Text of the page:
So far, in these lessons on garden photography, we have explored the rudiments of composition and light in making good garden photos. In today’s lesson (1.4) we step back and begin to analyze why we take pictures so that we can begin to understand when to snap the shutter.
Let’s assume you are not content with simply documenting the garden – you want photos to share, not just jog your memory. You will want to have something to say, a story to tell. I hope it does not seem too obvious, but let’s start with appreciation and mimicry. First, let’s show our appreciation of the wonder of gardens, then let’s try to find photos that might inform our own gardens with ideas we can mimic.
To get good garden photos the best place to start is, well, in a good garden. Start by visiting the best you know. For me it is , the National Historic Trust garden in Woodside, California. Here is a fairly crude one minute video, and as you watch it, be thinking what you might photograph as your eye scans the garden. It is easy to get overwhelmed in a great garden.
As I scanned the garden from this spot, I found two very different, distinctive shots besides the wide panorama that opened this post. That overall view was an easy one. All the work of making that a good photo was done by the garden. I bet any one of you could have stood in that spot and seen that picture.
As I looked around the scene myself, I hardly knew where to start but what “I” really noticed, your results may vary, what “I” saw were the twin shapes of the pruned Bay Laurels towering above the flat plane of bedding plants in the Chartres Window Garden. That is one story.
Then I realized what made the whole scene in the garden say “spring” to me were the weeping cherry trees. I needed to put on a telephoto lens, come in and frame that detail, but it says spring so much more than the wide view.
Look for that composition in the very middle of the opening wide view. I did not move the tripod. Just changed lenses when I saw my story.
When I give lectures and use those photos as examples, I refer to these sorts of garden photos as “armchair gardens”. Ones we can appreciate in an armchair looking at the photos, but they are not garden we can mimic. These grand gardens may be great for taking photos, great starting points to practice our craft, but they don’t really apply to real gardeners, the scale is so large that it is really hard to communicate practical garden information.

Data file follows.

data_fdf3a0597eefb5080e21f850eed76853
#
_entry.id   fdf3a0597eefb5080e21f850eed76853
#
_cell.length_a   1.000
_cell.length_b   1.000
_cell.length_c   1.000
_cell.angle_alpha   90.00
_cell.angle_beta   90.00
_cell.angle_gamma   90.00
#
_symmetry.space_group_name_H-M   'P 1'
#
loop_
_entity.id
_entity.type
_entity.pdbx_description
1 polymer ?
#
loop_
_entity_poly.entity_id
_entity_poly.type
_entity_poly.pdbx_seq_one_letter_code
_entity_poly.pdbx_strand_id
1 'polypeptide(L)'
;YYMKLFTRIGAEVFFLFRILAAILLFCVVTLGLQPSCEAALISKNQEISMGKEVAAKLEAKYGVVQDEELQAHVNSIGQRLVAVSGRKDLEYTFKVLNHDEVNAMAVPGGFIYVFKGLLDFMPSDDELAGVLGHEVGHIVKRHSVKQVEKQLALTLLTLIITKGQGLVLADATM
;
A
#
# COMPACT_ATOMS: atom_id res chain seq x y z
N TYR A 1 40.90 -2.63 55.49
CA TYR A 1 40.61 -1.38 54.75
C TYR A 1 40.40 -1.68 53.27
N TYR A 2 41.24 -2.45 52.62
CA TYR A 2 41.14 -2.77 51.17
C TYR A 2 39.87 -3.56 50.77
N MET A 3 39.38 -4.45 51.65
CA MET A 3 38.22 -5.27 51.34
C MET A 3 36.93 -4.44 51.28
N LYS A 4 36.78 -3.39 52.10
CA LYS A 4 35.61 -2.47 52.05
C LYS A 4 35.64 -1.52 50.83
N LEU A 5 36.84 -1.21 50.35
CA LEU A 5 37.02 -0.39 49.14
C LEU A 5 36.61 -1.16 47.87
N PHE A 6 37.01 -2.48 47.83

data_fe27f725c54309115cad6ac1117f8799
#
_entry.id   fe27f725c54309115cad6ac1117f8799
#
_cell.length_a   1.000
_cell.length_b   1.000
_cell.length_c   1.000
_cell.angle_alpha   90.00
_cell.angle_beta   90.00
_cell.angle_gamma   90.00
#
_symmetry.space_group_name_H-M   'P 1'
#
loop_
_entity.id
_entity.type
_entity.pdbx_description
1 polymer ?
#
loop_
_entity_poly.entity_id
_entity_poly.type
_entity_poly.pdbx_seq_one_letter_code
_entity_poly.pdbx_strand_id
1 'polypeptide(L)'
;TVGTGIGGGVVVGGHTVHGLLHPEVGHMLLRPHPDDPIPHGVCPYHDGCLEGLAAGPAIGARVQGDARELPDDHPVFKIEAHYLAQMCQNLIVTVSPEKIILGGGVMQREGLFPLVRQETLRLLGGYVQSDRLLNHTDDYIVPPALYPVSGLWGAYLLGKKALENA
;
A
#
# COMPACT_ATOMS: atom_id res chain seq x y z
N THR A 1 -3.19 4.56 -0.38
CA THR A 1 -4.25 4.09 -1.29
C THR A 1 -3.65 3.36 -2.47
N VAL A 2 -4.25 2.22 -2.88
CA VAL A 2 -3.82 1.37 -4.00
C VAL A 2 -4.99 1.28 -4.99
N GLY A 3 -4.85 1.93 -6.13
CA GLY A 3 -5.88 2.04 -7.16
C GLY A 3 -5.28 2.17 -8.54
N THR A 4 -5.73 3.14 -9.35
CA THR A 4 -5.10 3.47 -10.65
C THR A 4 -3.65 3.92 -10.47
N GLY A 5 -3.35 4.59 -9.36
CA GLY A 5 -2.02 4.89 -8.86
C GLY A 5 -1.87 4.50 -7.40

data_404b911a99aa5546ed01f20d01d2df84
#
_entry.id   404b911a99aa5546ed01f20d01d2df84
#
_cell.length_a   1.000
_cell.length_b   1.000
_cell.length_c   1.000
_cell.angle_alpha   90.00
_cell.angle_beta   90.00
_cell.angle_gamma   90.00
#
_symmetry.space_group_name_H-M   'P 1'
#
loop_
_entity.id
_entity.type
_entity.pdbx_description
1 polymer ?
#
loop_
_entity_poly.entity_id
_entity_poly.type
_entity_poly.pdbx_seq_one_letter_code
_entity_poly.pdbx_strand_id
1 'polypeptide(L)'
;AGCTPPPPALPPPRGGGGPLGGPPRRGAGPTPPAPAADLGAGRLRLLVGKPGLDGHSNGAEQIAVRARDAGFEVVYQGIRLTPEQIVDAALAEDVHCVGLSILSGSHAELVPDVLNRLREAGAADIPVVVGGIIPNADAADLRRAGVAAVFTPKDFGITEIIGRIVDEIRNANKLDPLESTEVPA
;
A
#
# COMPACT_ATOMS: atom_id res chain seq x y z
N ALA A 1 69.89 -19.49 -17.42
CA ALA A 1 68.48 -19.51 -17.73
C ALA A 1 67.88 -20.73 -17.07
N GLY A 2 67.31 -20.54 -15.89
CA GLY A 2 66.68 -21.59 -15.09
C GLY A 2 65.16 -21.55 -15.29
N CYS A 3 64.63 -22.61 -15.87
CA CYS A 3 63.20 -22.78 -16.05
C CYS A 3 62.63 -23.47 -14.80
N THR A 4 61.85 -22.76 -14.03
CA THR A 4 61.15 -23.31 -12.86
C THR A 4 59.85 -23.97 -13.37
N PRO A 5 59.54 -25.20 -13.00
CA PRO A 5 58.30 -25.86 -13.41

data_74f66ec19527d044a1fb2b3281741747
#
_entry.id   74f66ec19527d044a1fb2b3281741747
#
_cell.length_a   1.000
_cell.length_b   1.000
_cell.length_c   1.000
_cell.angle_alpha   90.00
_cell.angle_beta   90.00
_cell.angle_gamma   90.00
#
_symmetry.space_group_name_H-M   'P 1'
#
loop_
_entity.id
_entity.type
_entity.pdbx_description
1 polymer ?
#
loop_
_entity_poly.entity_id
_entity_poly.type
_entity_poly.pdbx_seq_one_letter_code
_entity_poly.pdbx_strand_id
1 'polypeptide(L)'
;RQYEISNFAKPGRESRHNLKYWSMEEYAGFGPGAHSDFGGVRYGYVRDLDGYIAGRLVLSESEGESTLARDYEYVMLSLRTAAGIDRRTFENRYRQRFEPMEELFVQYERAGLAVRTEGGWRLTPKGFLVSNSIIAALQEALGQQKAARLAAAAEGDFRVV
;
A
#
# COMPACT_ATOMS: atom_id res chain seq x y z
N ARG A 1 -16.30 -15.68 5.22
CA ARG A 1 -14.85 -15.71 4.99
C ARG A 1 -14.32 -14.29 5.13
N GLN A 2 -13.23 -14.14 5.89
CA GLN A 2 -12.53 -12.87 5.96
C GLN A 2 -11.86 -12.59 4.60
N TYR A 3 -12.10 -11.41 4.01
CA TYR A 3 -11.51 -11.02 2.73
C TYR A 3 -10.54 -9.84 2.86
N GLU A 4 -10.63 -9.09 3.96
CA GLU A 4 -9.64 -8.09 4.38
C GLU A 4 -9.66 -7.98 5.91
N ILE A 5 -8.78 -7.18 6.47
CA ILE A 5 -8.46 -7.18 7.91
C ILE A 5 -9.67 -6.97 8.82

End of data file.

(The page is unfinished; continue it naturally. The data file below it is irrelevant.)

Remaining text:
We can appreciate them but not mimic them. Good garden photos that promote mimicry are usually vignettes of smaller gardens, even our own. When one small area is looking good we can use the camera to frame up just what we want the viewer to see. Back to my old tag line – The Camera Always Lies.
Garden photographers don’t want to simply take a beautiful picture of a garden that we appreciate, we want to share some garden knowledge that might help our viewer learn something, something we learned in the garden, something of our own interpretation – our story.
One of the truly remarkable things about giving hands on workshops on garden photography is the realization that every photographer has a unique eye and can tell their own story. I love seeing what the students produce. Don’t go into a garden and try to recreate a photo someone else took. Open yourself up to the garden and tell your story.
It is really gratifying when the story you tell with a picture can spark an idea for another gardener. So unlike the armchair gardens, I often seek smaller gardens to work in, ones from which I hope that others can learn, maybe even mimic.
This is the amazing O’Byrne garden, in Oregon. Fabulous nurserymen, astonishing growers.
Not a typical “small” garden but there “are” vignettes that almost any good gardener might do.
More on this and other ways to mimic what we see with our cameras as this lesson unfolds in the e-book. What a tease …